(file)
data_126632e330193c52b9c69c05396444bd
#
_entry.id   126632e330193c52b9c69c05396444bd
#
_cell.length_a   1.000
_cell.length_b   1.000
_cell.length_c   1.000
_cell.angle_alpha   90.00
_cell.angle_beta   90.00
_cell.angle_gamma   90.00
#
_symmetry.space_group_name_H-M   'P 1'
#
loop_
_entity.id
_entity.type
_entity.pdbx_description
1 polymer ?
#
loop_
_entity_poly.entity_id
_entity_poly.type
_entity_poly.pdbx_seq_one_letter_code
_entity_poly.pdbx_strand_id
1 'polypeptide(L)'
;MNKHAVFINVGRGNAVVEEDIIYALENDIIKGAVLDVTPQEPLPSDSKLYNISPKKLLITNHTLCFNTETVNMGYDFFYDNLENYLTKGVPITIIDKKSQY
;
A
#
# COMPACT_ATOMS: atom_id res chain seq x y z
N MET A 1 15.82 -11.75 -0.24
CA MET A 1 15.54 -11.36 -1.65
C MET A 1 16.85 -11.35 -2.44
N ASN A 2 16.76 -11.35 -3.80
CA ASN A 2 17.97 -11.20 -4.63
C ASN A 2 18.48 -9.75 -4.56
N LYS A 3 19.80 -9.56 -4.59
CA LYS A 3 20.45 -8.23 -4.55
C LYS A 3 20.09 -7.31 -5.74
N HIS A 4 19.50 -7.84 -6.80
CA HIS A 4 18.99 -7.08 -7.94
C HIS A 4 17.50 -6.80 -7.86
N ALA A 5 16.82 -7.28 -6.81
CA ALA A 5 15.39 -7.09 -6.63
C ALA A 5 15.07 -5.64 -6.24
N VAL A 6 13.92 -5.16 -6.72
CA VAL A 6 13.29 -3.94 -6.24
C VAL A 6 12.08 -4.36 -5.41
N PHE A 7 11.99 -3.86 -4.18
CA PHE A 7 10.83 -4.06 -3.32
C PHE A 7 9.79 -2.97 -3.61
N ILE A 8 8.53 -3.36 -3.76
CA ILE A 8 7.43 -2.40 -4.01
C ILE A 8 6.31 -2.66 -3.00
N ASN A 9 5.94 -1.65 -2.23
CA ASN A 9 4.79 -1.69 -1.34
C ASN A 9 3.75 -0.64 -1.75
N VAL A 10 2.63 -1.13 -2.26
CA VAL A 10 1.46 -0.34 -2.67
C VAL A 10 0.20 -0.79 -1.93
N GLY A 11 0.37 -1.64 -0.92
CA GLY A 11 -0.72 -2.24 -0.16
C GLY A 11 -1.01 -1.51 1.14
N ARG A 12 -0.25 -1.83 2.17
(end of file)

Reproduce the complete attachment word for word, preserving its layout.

data_126632e330193c52b9c69c05396444bd
#
_entry.id   126632e330193c52b9c69c05396444bd
#
_cell.length_a   1.000
_cell.length_b   1.000
_cell.length_c   1.000
_cell.angle_alpha   90.00
_cell.angle_beta   90.00
_cell.angle_gamma   90.00
#
_symmetry.space_group_name_H-M   'P 1'
#
loop_
_entity.id
_entity.type
_entity.pdbx_description
1 polymer ?
#
loop_
_entity_poly.entity_id
_entity_poly.type
_entity_poly.pdbx_seq_one_letter_code
_entity_poly.pdbx_strand_id
1 'polypeptide(L)'
;MNKHAVFINVGRGNAVVEEDIIYALENDIIKGAVLDVTPQEPLPSDSKLYNISPKKLLITNHTLCFNTETVNMGYDFFYDNLENYLTKGVPITIIDKKSQY
;
A
#
# COMPACT_ATOMS: atom_id res chain seq x y z
N MET A 1 15.82 -11.75 -0.24
CA MET A 1 15.54 -11.36 -1.65
C MET A 1 16.85 -11.35 -2.44
N ASN A 2 16.76 -11.35 -3.80
CA ASN A 2 17.97 -11.20 -4.63
C ASN A 2 18.48 -9.75 -4.56
N LYS A 3 19.80 -9.56 -4.59
CA LYS A 3 20.45 -8.23 -4.55
C LYS A 3 20.09 -7.31 -5.74
N HIS A 4 19.50 -7.84 -6.80
CA HIS A 4 18.99 -7.08 -7.94
C HIS A 4 17.50 -6.80 -7.86
N ALA A 5 16.82 -7.28 -6.81
CA ALA A 5 15.39 -7.09 -6.63
C ALA A 5 15.07 -5.64 -6.24
N VAL A 6 13.92 -5.16 -6.72
CA VAL A 6 13.29 -3.94 -6.24
C VAL A 6 12.08 -4.36 -5.41
N PHE A 7 11.99 -3.86 -4.18
CA PHE A 7 10.83 -4.06 -3.32
C PHE A 7 9.79 -2.97 -3.61
N ILE A 8 8.53 -3.36 -3.76
CA ILE A 8 7.43 -2.40 -4.01
C ILE A 8 6.31 -2.66 -3.00
N ASN A 9 5.94 -1.65 -2.23
CA ASN A 9 4.79 -1.69 -1.34
C ASN A 9 3.75 -0.64 -1.75
N VAL A 10 2.63 -1.13 -2.26
CA VAL A 10 1.46 -0.34 -2.67
C VAL A 10 0.20 -0.79 -1.93
N GLY A 11 0.37 -1.64 -0.92
CA GLY A 11 -0.72 -2.24 -0.16
C GLY A 11 -1.01 -1.51 1.14
N ARG A 12 -0.25 -1.83 2.17